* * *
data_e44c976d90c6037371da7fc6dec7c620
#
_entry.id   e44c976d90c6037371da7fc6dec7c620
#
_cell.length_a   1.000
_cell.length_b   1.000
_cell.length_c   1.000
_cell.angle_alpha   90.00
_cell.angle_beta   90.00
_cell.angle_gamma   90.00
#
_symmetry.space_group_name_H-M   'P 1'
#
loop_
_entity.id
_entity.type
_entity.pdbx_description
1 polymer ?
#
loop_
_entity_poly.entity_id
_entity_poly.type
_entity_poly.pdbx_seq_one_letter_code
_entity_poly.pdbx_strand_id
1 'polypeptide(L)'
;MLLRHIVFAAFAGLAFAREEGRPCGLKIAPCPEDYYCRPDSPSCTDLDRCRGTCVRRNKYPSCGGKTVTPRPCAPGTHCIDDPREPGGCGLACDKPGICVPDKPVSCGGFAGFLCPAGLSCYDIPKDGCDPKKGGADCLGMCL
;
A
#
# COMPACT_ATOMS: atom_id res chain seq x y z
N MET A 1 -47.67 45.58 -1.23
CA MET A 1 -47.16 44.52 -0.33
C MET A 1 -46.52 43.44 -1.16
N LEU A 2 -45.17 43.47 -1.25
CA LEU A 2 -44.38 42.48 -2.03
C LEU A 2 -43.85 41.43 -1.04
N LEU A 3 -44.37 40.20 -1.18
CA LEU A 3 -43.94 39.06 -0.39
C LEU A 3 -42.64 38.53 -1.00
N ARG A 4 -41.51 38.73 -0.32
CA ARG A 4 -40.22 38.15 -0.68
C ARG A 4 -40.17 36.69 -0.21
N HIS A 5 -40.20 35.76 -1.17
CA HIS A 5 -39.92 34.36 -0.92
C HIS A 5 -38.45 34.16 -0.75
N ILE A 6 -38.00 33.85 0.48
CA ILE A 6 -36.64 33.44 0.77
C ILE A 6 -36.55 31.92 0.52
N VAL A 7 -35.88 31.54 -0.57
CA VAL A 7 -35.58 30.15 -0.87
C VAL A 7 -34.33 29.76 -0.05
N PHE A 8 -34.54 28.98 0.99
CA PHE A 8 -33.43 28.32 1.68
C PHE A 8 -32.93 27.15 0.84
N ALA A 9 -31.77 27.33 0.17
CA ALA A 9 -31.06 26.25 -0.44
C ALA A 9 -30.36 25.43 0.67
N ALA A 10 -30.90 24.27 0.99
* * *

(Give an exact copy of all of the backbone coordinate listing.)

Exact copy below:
data_e44c976d90c6037371da7fc6dec7c620
#
_entry.id   e44c976d90c6037371da7fc6dec7c620
#
_cell.length_a   1.000
_cell.length_b   1.000
_cell.length_c   1.000
_cell.angle_alpha   90.00
_cell.angle_beta   90.00
_cell.angle_gamma   90.00
#
_symmetry.space_group_name_H-M   'P 1'
#
loop_
_entity.id
_entity.type
_entity.pdbx_description
1 polymer ?
#
loop_
_entity_poly.entity_id
_entity_poly.type
_entity_poly.pdbx_seq_one_letter_code
_entity_poly.pdbx_strand_id
1 'polypeptide(L)'
;MLLRHIVFAAFAGLAFAREEGRPCGLKIAPCPEDYYCRPDSPSCTDLDRCRGTCVRRNKYPSCGGKTVTPRPCAPGTHCIDDPREPGGCGLACDKPGICVPDKPVSCGGFAGFLCPAGLSCYDIPKDGCDPKKGGADCLGMCL
;
A
#
# COMPACT_ATOMS: atom_id res chain seq x y z
N MET A 1 -47.67 45.58 -1.23
CA MET A 1 -47.16 44.52 -0.33
C MET A 1 -46.52 43.44 -1.16
N LEU A 2 -45.17 43.47 -1.25
CA LEU A 2 -44.38 42.48 -2.03
C LEU A 2 -43.85 41.43 -1.04
N LEU A 3 -44.37 40.20 -1.18
CA LEU A 3 -43.94 39.06 -0.39
C LEU A 3 -42.64 38.53 -1.00
N ARG A 4 -41.51 38.73 -0.32
CA ARG A 4 -40.22 38.15 -0.68
C ARG A 4 -40.17 36.69 -0.21
N HIS A 5 -40.20 35.76 -1.17
CA HIS A 5 -39.92 34.36 -0.92
C HIS A 5 -38.45 34.16 -0.75
N ILE A 6 -38.00 33.85 0.48
CA ILE A 6 -36.64 33.44 0.77
C ILE A 6 -36.55 31.92 0.52
N VAL A 7 -35.88 31.54 -0.57
CA VAL A 7 -35.58 30.15 -0.87
C VAL A 7 -34.33 29.76 -0.05
N PHE A 8 -34.54 28.98 0.99
CA PHE A 8 -33.43 28.32 1.68
C PHE A 8 -32.93 27.15 0.84
N ALA A 9 -31.77 27.33 0.17
CA ALA A 9 -31.06 26.25 -0.44
C ALA A 9 -30.36 25.43 0.67
N ALA A 10 -30.90 24.27 0.99